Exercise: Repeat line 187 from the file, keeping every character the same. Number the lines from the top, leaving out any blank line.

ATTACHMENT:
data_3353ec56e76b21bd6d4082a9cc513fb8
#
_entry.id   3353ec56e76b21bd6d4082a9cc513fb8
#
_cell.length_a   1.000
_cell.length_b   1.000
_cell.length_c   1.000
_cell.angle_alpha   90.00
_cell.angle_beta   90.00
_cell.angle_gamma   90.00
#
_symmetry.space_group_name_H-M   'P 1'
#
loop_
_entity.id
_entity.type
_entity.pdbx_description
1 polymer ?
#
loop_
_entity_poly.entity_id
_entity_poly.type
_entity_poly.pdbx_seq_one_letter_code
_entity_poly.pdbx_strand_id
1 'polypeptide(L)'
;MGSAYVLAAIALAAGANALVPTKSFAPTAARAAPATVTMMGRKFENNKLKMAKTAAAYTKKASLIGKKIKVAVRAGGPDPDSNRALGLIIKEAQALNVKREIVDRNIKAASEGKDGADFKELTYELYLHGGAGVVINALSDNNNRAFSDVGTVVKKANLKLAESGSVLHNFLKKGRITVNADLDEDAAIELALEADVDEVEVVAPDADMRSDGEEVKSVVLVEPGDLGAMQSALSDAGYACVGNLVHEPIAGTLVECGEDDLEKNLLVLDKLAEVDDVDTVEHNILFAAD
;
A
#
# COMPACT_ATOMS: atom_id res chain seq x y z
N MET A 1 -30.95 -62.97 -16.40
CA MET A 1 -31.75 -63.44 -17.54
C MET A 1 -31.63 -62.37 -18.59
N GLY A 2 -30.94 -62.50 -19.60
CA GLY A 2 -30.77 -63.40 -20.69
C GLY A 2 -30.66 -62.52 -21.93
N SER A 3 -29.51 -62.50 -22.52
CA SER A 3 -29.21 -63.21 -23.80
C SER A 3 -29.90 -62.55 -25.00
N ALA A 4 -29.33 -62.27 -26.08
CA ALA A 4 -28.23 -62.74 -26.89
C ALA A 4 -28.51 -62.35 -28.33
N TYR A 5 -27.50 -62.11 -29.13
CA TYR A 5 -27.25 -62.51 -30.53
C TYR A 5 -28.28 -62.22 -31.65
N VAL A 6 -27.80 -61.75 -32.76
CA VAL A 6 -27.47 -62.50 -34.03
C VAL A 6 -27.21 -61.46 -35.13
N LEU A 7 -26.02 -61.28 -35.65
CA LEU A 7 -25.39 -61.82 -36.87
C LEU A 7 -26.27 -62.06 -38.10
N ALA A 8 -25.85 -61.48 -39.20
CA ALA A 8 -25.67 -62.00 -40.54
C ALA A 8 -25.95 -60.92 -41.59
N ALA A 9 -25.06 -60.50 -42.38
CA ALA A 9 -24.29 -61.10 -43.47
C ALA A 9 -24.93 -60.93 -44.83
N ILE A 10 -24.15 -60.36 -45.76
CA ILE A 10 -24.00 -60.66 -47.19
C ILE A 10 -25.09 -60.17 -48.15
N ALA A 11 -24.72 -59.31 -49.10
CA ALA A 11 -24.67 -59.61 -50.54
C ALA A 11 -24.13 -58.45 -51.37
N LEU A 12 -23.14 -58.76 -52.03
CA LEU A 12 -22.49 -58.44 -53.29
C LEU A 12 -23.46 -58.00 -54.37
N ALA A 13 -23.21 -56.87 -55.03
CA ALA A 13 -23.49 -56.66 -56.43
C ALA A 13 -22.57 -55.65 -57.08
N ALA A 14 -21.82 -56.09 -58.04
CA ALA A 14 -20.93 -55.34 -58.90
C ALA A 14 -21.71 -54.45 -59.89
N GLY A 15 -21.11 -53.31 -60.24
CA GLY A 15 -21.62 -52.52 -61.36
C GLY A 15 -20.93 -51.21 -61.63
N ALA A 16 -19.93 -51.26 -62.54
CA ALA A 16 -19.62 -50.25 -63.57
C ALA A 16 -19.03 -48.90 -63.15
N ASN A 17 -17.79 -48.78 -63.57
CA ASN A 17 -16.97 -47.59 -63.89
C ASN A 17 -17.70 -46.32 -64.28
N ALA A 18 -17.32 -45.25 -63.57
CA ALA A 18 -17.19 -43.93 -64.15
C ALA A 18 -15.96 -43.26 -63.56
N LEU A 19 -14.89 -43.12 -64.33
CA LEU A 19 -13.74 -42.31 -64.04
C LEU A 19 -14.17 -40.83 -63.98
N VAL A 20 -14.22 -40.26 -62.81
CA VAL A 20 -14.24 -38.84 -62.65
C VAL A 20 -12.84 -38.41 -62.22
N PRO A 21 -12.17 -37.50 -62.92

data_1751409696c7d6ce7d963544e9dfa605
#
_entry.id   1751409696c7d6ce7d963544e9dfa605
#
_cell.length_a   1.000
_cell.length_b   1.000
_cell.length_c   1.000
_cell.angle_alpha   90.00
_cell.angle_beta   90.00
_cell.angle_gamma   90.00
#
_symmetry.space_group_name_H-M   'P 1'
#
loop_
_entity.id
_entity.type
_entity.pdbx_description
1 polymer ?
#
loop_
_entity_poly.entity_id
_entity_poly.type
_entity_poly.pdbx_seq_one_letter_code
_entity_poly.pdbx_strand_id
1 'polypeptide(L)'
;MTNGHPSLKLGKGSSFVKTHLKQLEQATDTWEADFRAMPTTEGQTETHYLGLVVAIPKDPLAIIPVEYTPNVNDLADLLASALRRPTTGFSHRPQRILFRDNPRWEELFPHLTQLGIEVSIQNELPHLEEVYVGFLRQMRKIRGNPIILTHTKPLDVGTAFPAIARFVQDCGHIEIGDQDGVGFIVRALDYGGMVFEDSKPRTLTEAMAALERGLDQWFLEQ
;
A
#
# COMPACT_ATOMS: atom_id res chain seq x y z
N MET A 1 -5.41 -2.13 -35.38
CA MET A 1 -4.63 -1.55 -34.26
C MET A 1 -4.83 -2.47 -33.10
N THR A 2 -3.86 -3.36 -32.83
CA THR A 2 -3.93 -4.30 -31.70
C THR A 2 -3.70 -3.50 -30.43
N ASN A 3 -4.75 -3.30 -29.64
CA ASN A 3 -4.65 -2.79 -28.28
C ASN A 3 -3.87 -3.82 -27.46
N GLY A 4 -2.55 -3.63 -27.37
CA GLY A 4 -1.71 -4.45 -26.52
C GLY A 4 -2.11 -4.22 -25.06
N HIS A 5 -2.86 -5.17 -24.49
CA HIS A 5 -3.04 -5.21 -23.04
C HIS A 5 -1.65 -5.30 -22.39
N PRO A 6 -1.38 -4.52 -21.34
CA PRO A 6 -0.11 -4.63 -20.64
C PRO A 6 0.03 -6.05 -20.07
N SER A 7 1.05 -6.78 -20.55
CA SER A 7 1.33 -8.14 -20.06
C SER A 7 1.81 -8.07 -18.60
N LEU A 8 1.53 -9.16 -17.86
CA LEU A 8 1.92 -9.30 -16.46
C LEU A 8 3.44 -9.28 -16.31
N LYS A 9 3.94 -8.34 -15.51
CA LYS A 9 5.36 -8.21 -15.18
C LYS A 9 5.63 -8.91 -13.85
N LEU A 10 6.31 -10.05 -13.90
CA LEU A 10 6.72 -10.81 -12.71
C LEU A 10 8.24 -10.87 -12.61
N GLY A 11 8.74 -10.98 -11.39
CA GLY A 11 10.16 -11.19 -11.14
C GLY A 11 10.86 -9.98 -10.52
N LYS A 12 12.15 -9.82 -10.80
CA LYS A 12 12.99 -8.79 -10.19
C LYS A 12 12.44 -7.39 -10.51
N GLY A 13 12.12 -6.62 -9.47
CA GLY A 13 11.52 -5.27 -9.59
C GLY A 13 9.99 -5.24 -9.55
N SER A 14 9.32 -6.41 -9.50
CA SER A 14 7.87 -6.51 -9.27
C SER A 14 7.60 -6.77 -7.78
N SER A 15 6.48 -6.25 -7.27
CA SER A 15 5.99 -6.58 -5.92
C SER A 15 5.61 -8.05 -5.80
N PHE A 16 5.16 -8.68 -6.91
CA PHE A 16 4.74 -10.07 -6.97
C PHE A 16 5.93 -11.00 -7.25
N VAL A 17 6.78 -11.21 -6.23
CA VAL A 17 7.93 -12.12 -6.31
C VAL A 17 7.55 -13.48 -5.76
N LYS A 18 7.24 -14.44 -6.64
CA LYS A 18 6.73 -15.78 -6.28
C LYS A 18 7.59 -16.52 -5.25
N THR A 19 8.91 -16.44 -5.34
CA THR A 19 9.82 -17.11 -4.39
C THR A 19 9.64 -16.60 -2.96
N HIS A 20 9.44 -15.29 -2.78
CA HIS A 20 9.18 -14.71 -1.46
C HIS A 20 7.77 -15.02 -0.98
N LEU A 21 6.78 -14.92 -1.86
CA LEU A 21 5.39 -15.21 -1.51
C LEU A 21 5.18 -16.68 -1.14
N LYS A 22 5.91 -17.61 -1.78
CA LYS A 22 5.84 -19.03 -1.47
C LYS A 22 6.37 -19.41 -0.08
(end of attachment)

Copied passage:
C LYS A 22 6.37 -19.41 -0.08